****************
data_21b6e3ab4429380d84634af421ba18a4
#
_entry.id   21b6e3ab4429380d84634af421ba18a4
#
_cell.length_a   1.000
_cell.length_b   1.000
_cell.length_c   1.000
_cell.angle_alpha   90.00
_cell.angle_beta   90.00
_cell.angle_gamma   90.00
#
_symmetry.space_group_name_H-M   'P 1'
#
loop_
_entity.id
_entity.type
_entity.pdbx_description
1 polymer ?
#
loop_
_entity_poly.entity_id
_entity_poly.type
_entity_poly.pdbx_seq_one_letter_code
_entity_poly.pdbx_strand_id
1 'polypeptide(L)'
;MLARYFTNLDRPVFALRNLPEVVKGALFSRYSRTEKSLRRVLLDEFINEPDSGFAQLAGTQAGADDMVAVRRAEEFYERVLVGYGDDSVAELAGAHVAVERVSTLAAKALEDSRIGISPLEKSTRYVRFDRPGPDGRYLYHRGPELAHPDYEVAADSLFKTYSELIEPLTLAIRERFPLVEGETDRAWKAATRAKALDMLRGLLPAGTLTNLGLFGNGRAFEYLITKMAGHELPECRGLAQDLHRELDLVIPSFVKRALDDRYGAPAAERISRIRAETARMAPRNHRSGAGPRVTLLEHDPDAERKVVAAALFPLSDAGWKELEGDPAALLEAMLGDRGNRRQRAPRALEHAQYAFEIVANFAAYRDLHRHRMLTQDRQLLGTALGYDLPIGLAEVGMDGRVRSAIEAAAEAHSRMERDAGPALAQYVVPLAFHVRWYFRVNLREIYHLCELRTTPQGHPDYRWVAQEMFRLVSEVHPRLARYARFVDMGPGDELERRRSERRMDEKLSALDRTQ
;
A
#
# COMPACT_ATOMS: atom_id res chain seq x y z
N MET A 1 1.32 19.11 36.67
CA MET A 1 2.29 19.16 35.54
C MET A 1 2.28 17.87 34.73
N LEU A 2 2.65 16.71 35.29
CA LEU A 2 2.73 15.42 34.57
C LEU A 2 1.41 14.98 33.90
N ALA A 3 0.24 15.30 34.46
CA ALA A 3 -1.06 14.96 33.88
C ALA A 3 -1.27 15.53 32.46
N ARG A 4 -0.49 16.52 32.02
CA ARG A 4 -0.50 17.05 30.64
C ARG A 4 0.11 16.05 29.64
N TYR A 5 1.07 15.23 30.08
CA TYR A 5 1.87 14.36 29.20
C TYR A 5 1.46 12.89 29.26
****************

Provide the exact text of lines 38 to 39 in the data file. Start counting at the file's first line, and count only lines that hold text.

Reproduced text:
CA ALA A 3 -1.06 14.96 33.88
C ALA A 3 -1.27 15.53 32.46